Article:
The Carceral State and Micah 6:8
I have worked as a psychiatrist for the last 15 years. I began witnessing the criminalization of mental illness and poverty very early on in my career, as my patients, many of whom had severe mental health conditions (such as schizophrenia), shared stories about being caged, beaten, and tortured during incarcerations or interactions with police. However, it was only when I started practicing at a public mental health clinic in Detroit in early 2019 when I began to fully appreciate the brutality of state violence, and how disproportionately it has affected people of color.
Last weekend, I facilitated a break-out session at Lake Erie Yearly Meeting (a gathering of my religious community, the Quakers) on the topic “The Carceral State and Micah 6:8.” Quakers like to get hung up on subtleties of language, so I’ll start with a note on the term “carceral state.” I prefer a few other phrases (notably “the punishment industry” and “the prison industrial complex”), but I went with “carceral state” here because it conveniently rhymed with “Micah 6:8,” the Bible verse around which I centered my talking points. Micah 6:8, by the way, is this little gem:
“And what does the Lord require of you? To act justly, love mercy, and walk humbly with your God.”
I shared a few stories to illustrate the layers of complexity beneath each of these simple-but-not-easy things God has asked of me with regard to the carceral state. First, on God’s requirement to act justly, I spoke about a former patient of mine, Mr. S. I first met Mr. S this past February, just after he had been released from a 17-year incarceration for a sexual offense; he was street-homeless in the middle of winter, overwhelmed, with no one to help him. He was also severely traumatized by the brutality he had witnessed in prison, and so terrified of returning there, that he died (I suspect by suicide) within two months of his release.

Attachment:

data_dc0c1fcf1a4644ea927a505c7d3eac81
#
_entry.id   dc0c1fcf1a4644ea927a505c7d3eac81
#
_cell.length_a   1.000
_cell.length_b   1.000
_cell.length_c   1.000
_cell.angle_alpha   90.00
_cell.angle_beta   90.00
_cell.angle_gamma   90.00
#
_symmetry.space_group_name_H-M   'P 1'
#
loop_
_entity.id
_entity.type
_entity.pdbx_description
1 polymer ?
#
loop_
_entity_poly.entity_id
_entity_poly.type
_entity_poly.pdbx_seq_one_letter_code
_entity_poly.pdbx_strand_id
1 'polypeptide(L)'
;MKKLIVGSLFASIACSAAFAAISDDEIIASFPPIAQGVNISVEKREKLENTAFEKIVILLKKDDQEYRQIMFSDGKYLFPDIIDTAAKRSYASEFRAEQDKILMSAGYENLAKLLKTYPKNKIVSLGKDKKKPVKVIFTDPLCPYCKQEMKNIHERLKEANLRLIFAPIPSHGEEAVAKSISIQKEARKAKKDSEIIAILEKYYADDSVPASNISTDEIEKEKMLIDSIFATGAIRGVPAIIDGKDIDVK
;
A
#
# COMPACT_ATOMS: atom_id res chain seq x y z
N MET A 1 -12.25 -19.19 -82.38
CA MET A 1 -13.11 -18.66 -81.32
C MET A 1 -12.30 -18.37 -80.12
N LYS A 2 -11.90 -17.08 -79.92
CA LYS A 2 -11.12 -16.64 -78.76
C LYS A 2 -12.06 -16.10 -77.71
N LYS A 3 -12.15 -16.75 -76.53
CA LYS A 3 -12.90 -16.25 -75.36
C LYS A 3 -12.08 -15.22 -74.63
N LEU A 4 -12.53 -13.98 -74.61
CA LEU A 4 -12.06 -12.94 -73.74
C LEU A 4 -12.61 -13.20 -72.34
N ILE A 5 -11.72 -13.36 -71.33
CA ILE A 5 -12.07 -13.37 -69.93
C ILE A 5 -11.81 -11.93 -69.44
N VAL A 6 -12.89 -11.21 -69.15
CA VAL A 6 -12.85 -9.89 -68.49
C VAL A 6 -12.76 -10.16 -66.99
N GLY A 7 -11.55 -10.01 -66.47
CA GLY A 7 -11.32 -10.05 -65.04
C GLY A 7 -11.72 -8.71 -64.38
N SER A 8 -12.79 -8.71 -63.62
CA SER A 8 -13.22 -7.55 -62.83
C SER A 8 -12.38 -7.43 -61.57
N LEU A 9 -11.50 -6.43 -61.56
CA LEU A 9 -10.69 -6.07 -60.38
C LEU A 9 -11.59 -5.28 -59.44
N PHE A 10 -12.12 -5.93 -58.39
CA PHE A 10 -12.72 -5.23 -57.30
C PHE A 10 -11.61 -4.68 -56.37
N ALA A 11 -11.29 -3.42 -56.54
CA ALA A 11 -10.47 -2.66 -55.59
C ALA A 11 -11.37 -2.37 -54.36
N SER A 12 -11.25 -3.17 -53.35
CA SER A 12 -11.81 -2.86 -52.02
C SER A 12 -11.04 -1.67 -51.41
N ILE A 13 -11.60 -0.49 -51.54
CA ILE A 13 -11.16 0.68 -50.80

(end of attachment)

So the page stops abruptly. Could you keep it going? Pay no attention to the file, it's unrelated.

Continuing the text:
I have challenged myself to draw on his story to remind myself of how not only I as a psychiatrist, but we as a society, have failed this man, and so many others. His criminal conviction was surely labelled “justice” by the system that imposed it. But is it really justice that he was caged for 17 years in a breeding ground for violence, only to be released to a cold and indifferent society that would not meet even his most basic needs for shelter and security? How might things have turned out differently for him if only a less punitive and more transformative sort of justice had been sought?
Moving on to God’s requirement that we love mercy, I launched into my own love story with Richard Wright’s 1940 novel Native Son. For those unfamiliar, Native Son is the horrifyingly bleak story of Bigger Thomas, a young African-American Chicagoan who is rescued from destitute poverty by a wealthy real-estate mogul who hires him to be his driver. His new boss’s daughter Mary is a leftist college student whose obliviousness to her privilege and cruel microaggressions make for some cringeworthy moments despite her “good” intentions. On his first night of work, Mary asks Bigger to drive her to a party, where she gets sloppy-drunk, leaving Bigger to try to get her safely to her bed without waking anyone. To silence her, he accidentally suffocates her to death with a pillow, then panics and burns her body in the furnace. After a manhunt, during which Bigger goes on to commit even more violent acts of escalating desperation, he is found guilty of Mary’s murder and sentenced to death.